Each week, the destructive porcine epidemic diarrhea virus (PEDV) seems to spread further into the United States, but Nebraska, one of the nation’s largest pork-producing states, remains untouched.

Dr. Bruce Brodersen, assistant professor in the School of Veterinary Medicine and Biological Sciences at the University of Nebraska-Lincoln, says that UNL’s Veterinary Diagnostic Center is prepared to test piglets for the virus.

“Since the swine population has never been exposed before to this virus, they’re very susceptible,” Brodersen explained. “The disease outbreaks are very severe because there’s no immunity to it at all. So, it’s been devastating as far as pig mortality is concerned.”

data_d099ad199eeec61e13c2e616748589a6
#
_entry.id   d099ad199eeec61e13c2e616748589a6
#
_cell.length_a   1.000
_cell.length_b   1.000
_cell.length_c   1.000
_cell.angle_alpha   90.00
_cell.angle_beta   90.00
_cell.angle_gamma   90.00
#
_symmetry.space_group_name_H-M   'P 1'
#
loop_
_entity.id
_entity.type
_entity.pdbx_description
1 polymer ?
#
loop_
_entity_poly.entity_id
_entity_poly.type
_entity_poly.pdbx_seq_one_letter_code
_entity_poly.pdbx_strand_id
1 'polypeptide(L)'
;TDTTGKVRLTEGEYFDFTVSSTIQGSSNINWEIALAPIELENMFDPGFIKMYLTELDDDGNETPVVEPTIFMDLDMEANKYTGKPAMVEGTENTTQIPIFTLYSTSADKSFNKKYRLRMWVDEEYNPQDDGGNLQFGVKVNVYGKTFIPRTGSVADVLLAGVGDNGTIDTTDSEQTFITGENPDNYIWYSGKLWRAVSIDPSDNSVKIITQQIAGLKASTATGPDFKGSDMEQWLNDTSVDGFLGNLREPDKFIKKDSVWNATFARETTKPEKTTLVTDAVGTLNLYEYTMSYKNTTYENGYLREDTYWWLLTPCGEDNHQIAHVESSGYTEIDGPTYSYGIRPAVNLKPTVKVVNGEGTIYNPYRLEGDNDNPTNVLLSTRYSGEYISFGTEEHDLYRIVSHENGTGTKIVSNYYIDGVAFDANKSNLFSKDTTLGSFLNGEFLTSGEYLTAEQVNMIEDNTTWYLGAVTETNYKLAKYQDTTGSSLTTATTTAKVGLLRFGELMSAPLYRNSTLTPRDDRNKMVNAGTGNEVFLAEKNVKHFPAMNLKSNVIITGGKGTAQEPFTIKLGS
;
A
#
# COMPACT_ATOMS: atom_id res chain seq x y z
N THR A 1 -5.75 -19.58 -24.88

Although only 400 cases of PEDV have been confirmed in U.S. labs, it’s estimated that hundreds of thousands of hogs already have died because of the virus.

Nebraska hog farmers are hoping that they can avoid the outbreak until a vaccine is found. According to a USDA report, as of June, Nebraska has 3.1 million head, making a virus outbreak highly devastating for the national pork industry. A hog shortage would also affect the thousands of people working in Nebraska’s hog slaughter industry.

A vaccine isn’t available in the U.S. yet, so in the meantime, farmers can only prevent the disease by practicing strict biosecurity.

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